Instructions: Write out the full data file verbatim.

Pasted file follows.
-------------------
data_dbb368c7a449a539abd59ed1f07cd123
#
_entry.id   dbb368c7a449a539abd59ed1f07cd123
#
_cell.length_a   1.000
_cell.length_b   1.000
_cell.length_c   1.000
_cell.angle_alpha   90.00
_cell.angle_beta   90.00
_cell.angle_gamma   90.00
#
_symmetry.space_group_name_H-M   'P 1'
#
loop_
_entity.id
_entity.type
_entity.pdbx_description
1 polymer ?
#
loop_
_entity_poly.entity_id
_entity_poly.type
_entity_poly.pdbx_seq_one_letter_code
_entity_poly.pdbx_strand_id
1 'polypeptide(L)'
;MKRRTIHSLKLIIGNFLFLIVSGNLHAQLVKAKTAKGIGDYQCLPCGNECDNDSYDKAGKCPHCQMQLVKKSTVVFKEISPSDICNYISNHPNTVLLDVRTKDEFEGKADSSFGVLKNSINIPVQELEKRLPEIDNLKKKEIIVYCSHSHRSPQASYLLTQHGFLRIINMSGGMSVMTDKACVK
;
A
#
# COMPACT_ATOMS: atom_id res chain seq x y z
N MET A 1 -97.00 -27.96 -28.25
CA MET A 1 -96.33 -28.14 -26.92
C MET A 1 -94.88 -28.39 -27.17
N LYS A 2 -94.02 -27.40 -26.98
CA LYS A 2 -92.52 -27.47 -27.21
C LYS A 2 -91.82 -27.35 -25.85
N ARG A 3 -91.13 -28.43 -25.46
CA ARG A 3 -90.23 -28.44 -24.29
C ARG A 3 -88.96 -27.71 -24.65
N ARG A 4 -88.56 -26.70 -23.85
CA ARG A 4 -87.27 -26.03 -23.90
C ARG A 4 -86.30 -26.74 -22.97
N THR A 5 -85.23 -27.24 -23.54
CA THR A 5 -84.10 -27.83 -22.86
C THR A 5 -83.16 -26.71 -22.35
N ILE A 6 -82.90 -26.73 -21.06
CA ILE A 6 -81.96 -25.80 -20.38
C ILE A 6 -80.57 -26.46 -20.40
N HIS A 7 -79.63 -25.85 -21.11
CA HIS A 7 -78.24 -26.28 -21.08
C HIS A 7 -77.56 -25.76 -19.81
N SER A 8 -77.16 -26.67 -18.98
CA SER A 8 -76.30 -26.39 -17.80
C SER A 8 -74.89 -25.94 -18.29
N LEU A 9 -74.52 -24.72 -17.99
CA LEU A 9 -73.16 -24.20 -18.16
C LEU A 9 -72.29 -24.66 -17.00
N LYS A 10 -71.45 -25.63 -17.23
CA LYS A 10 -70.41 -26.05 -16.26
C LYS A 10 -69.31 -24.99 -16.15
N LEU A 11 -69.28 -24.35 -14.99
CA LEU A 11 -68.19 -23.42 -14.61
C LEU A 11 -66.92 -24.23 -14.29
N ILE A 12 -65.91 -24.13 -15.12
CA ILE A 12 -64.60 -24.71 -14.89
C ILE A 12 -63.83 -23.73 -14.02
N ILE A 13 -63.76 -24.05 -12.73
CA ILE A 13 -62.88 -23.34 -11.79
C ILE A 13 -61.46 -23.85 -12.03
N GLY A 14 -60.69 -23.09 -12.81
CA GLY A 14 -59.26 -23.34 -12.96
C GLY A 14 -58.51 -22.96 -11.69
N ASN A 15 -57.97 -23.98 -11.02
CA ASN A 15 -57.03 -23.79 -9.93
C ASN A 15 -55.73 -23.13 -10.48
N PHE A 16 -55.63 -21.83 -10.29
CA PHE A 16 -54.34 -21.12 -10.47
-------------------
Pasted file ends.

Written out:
data_dbb368c7a449a539abd59ed1f07cd123
#
_entry.id   dbb368c7a449a539abd59ed1f07cd123
#
_cell.length_a   1.000
_cell.length_b   1.000
_cell.length_c   1.000
_cell.angle_alpha   90.00
_cell.angle_beta   90.00
_cell.angle_gamma   90.00
#
_symmetry.space_group_name_H-M   'P 1'
#
loop_
_entity.id
_entity.type
_entity.pdbx_description
1 polymer ?
#
loop_
_entity_poly.entity_id
_entity_poly.type
_entity_poly.pdbx_seq_one_letter_code
_entity_poly.pdbx_strand_id
1 'polypeptide(L)'
;MKRRTIHSLKLIIGNFLFLIVSGNLHAQLVKAKTAKGIGDYQCLPCGNECDNDSYDKAGKCPHCQMQLVKKSTVVFKEISPSDICNYISNHPNTVLLDVRTKDEFEGKADSSFGVLKNSINIPVQELEKRLPEIDNLKKKEIIVYCSHSHRSPQASYLLTQHGFLRIINMSGGMSVMTDKACVK
;
A
#
# COMPACT_ATOMS: atom_id res chain seq x y z
N MET A 1 -97.00 -27.96 -28.25
CA MET A 1 -96.33 -28.14 -26.92
C MET A 1 -94.88 -28.39 -27.17
N LYS A 2 -94.02 -27.40 -26.98
CA LYS A 2 -92.52 -27.47 -27.21
C LYS A 2 -91.82 -27.35 -25.85
N ARG A 3 -91.13 -28.43 -25.46
CA ARG A 3 -90.23 -28.44 -24.29
C ARG A 3 -88.96 -27.71 -24.65
N ARG A 4 -88.56 -26.70 -23.85
CA ARG A 4 -87.27 -26.03 -23.90
C ARG A 4 -86.30 -26.74 -22.97
N THR A 5 -85.23 -27.24 -23.54
CA THR A 5 -84.10 -27.83 -22.86
C THR A 5 -83.16 -26.71 -22.35
N ILE A 6 -82.90 -26.73 -21.06
CA ILE A 6 -81.96 -25.80 -20.38
C ILE A 6 -80.57 -26.46 -20.40
N HIS A 7 -79.63 -25.85 -21.11
CA HIS A 7 -78.24 -26.28 -21.08
C HIS A 7 -77.56 -25.76 -19.81
N SER A 8 -77.16 -26.67 -18.98
CA SER A 8 -76.30 -26.39 -17.80
C SER A 8 -74.89 -25.94 -18.29
N LEU A 9 -74.52 -24.72 -17.99
CA LEU A 9 -73.16 -24.20 -18.16
C LEU A 9 -72.29 -24.66 -17.00
N LYS A 10 -71.45 -25.63 -17.23
CA LYS A 10 -70.41 -26.05 -16.26
C LYS A 10 -69.31 -24.99 -16.15
N LEU A 11 -69.28 -24.35 -14.99
CA LEU A 11 -68.19 -23.42 -14.61
C LEU A 11 -66.92 -24.23 -14.29
N ILE A 12 -65.91 -24.13 -15.12
CA ILE A 12 -64.60 -24.71 -14.89
C ILE A 12 -63.83 -23.73 -14.02
N ILE A 13 -63.76 -24.05 -12.73
CA ILE A 13 -62.88 -23.34 -11.79
C ILE A 13 -61.46 -23.85 -12.03
N GLY A 14 -60.69 -23.09 -12.81
CA GLY A 14 -59.26 -23.34 -12.96
C GLY A 14 -58.51 -22.96 -11.69
N ASN A 15 -57.97 -23.98 -11.02
CA ASN A 15 -57.03 -23.79 -9.93
C ASN A 15 -55.73 -23.13 -10.48
N PHE A 16 -55.63 -21.83 -10.29
CA PHE A 16 -54.34 -21.12 -10.47